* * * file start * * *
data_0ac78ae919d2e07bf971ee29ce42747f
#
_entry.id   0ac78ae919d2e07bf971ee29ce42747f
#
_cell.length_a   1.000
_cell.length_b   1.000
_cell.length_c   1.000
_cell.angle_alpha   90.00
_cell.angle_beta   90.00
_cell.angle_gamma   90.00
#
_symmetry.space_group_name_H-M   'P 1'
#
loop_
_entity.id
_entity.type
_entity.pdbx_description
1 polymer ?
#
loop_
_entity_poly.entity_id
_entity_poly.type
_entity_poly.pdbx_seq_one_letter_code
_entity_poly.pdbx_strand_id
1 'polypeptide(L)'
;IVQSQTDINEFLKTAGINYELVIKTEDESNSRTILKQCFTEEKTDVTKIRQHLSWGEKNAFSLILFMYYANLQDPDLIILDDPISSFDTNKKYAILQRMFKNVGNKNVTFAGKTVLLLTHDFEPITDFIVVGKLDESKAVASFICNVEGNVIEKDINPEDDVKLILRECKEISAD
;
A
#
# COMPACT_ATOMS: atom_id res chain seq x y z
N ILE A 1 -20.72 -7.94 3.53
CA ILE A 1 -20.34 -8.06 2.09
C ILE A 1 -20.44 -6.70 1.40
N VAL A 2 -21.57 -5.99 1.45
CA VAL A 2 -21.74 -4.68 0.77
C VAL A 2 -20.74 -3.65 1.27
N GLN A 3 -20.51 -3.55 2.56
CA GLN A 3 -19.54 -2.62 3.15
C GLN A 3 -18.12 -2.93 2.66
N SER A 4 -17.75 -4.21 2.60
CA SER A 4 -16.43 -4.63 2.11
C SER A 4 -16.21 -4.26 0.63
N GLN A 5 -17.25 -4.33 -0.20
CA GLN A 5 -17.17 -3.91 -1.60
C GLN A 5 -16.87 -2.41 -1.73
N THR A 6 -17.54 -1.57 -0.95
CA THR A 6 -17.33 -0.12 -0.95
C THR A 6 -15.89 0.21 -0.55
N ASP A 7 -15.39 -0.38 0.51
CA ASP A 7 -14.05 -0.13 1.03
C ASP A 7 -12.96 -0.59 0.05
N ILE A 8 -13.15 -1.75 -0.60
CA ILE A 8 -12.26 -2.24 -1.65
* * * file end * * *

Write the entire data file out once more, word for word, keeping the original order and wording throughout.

data_0ac78ae919d2e07bf971ee29ce42747f
#
_entry.id   0ac78ae919d2e07bf971ee29ce42747f
#
_cell.length_a   1.000
_cell.length_b   1.000
_cell.length_c   1.000
_cell.angle_alpha   90.00
_cell.angle_beta   90.00
_cell.angle_gamma   90.00
#
_symmetry.space_group_name_H-M   'P 1'
#
loop_
_entity.id
_entity.type
_entity.pdbx_description
1 polymer ?
#
loop_
_entity_poly.entity_id
_entity_poly.type
_entity_poly.pdbx_seq_one_letter_code
_entity_poly.pdbx_strand_id
1 'polypeptide(L)'
;IVQSQTDINEFLKTAGINYELVIKTEDESNSRTILKQCFTEEKTDVTKIRQHLSWGEKNAFSLILFMYYANLQDPDLIILDDPISSFDTNKKYAILQRMFKNVGNKNVTFAGKTVLLLTHDFEPITDFIVVGKLDESKAVASFICNVEGNVIEKDINPEDDVKLILRECKEISAD
;
A
#
# COMPACT_ATOMS: atom_id res chain seq x y z
N ILE A 1 -20.72 -7.94 3.53
CA ILE A 1 -20.34 -8.06 2.09
C ILE A 1 -20.44 -6.70 1.40
N VAL A 2 -21.57 -5.99 1.45
CA VAL A 2 -21.74 -4.68 0.77
C VAL A 2 -20.74 -3.65 1.27
N GLN A 3 -20.51 -3.55 2.56
CA GLN A 3 -19.54 -2.62 3.15
C GLN A 3 -18.12 -2.93 2.66
N SER A 4 -17.75 -4.21 2.60
CA SER A 4 -16.43 -4.63 2.11
C SER A 4 -16.21 -4.26 0.63
N GLN A 5 -17.25 -4.33 -0.20
CA GLN A 5 -17.17 -3.91 -1.60
C GLN A 5 -16.87 -2.41 -1.73
N THR A 6 -17.54 -1.57 -0.95
CA THR A 6 -17.33 -0.12 -0.95
C THR A 6 -15.89 0.21 -0.55
N ASP A 7 -15.39 -0.38 0.51
CA ASP A 7 -14.05 -0.13 1.03
C ASP A 7 -12.96 -0.59 0.05
N ILE A 8 -13.15 -1.75 -0.60
CA ILE A 8 -12.26 -2.24 -1.65